Even as advisors jump ship, top execs are staying put
Top industry talent is staying put — for now.
Only 10% of high-ranking executives from wealth management, asset management and fintech companies reported moving to a new firm last year, according to an annual survey of talent trends by Kathy Freeman Company, a California-based executive search firm.
That's the lowest number reported in the past seven years, when the percentage of executives surveyed switching jobs ranged from 22% in 2010 to 15% in 2015.
Professional satisfaction appears to be greater at the top. While executives are mostly staying put, more than half of lower-ranked financial advisors have either switched firms in the last five years or are seriously considering a move, according to a recent Fidelity study.
"Life is good for top executives," said Kathy Freeman, principal of the eponymous firm. "People are getting paid well and if there's no pain point, why move? Why blow a good thing?"
Indeed, 49% of respondents said their total pay increased last year, and an equal number expect their compensation to rise again in 2018.
But that could change quickly if there's a bear market. "Compensation will inevitably come down and people will start looking around," Freeman says.
In the current environment, however, firms looking to attract top talent will have to go the extra mile.
"When considering a change, a candidate's key concern is always the sustainability of the firm," according to the report, titled "Late Adopters Finish Last: Why Change is Critical in Today's Talent Market." "Potential candidates will be looking for reassurance that they won't get caught in a last-hired, first-hired scenario if the market has a sizable correction."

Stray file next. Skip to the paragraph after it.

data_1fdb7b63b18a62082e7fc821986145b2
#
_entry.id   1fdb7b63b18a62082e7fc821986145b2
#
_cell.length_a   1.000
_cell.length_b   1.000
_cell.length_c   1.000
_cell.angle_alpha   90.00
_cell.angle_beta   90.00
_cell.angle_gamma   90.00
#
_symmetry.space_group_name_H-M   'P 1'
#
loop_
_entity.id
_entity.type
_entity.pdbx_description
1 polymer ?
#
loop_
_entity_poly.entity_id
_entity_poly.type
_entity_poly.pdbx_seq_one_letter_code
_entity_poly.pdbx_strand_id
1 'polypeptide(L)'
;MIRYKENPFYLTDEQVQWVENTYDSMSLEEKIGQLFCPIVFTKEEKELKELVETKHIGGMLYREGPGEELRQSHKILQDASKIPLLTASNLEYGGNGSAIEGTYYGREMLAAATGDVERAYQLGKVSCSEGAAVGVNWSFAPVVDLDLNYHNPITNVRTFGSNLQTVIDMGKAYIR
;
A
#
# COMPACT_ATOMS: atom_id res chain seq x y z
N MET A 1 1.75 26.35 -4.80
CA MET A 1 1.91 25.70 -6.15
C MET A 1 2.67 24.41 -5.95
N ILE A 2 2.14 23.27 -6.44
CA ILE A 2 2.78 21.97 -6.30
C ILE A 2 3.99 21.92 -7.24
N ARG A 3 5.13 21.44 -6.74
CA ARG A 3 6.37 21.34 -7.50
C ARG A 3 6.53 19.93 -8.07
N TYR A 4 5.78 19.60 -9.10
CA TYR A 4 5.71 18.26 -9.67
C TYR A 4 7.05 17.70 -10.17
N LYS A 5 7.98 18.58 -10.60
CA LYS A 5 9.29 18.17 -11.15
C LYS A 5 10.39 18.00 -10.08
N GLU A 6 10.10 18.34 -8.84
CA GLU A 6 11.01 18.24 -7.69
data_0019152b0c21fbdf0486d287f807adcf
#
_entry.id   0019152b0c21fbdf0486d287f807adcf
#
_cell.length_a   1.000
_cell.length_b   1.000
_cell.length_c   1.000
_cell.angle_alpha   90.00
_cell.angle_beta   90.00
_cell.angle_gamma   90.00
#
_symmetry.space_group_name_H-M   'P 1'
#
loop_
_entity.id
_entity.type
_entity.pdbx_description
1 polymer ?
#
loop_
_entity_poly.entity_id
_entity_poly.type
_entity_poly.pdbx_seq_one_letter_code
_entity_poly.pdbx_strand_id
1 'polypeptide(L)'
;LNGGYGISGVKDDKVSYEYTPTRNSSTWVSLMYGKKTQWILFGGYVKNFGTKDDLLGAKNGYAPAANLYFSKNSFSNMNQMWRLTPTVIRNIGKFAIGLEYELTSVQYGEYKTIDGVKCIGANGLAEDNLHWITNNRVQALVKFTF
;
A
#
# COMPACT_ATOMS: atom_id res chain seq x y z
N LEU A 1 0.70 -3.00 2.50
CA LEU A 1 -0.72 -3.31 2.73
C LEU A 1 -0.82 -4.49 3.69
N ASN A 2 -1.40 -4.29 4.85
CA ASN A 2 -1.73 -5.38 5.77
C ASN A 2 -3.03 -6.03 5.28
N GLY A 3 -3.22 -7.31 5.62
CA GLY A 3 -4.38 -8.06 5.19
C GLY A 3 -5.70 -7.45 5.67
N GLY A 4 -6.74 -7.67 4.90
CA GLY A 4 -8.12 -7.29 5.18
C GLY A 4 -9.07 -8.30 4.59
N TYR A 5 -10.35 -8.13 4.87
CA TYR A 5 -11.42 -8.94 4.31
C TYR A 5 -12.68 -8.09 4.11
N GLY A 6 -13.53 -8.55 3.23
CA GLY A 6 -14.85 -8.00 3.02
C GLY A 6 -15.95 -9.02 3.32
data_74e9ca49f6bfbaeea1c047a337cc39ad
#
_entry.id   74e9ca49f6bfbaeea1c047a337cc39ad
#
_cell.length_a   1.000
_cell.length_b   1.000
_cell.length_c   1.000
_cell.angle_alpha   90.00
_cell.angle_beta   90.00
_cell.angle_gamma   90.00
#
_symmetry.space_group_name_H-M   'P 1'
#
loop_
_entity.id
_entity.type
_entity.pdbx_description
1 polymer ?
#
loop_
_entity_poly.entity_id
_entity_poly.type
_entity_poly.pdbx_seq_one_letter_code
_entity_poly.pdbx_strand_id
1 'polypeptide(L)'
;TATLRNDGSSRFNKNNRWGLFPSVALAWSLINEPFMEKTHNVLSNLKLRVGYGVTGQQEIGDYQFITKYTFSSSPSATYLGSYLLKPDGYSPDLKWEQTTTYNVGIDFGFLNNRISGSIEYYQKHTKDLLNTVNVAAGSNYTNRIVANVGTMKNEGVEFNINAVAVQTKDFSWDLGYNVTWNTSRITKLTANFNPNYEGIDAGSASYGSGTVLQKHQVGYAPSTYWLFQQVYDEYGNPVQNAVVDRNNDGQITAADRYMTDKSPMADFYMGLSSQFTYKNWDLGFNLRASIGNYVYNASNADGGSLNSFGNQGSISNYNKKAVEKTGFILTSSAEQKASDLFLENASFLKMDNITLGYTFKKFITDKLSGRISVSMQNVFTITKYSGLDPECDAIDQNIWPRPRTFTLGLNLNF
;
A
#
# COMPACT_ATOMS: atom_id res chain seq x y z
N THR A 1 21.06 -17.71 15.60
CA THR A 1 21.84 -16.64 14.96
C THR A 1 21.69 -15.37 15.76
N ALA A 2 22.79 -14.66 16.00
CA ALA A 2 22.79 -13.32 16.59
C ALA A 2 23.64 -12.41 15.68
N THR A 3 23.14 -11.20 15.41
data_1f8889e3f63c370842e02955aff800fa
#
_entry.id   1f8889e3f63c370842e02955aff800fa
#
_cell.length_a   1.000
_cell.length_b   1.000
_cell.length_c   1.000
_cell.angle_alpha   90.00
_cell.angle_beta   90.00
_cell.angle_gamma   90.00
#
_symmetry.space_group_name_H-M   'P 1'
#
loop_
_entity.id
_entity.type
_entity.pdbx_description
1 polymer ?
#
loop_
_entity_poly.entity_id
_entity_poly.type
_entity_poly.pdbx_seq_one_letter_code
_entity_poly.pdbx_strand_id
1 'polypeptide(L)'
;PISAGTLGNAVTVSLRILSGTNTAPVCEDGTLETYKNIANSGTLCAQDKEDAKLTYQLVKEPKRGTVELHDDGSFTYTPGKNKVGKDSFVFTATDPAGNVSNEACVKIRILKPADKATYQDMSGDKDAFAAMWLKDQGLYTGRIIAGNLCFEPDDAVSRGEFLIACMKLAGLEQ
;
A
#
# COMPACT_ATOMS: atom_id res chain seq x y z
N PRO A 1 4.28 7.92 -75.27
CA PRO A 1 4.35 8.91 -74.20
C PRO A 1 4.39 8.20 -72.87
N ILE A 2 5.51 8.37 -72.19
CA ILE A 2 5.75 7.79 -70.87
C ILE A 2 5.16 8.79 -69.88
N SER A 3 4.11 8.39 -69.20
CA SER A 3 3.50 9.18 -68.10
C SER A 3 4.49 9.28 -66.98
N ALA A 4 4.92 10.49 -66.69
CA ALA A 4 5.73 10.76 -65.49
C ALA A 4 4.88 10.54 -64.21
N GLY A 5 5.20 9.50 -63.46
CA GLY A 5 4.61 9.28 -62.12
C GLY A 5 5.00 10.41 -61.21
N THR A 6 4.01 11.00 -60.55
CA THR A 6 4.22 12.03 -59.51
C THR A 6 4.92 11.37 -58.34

Assuming compensation meets competitive standards, nearly half of the executives surveyed said a continuous challenge in their current role was the main reason they haven't moved. "It's not just about money," says Freeman. "In a market where pay is trending up, competitive compensation is a given rather than a meaningful motivator for a transition."
"Ask candidates to help frame out what the job can be," says recruiter Kathy Freeman.
Firms seeking to lure department heads and corporate leaders should consider having a broader framework for responsibilities when recruiting established executives, Freeman says.
"That level of talent is interested in opportunities where they can be creative," she explains. "Let them help fill in the blanks when discussing the parameters of a new position. Ask candidates to help frame out what the job can be. They want to see examples of fresh thinking."
All firms, including those who want to retain top talent, should review existing compensation models, the report recommends.
The industry is beginning to see structural changes in compensation, Freeman says, with more to come. Indeed, over one-third of executives surveyed anticipated a change in compensation structure this year. Legacy compensation packages may no longer be sustainable, the report warns.
Some firms are beginning to pay a higher base salary because variable compensation can be so unpredictable, Freeman says. "We're seeing more specificity around what firms pay so there are no surprises at the end of the year," she notes.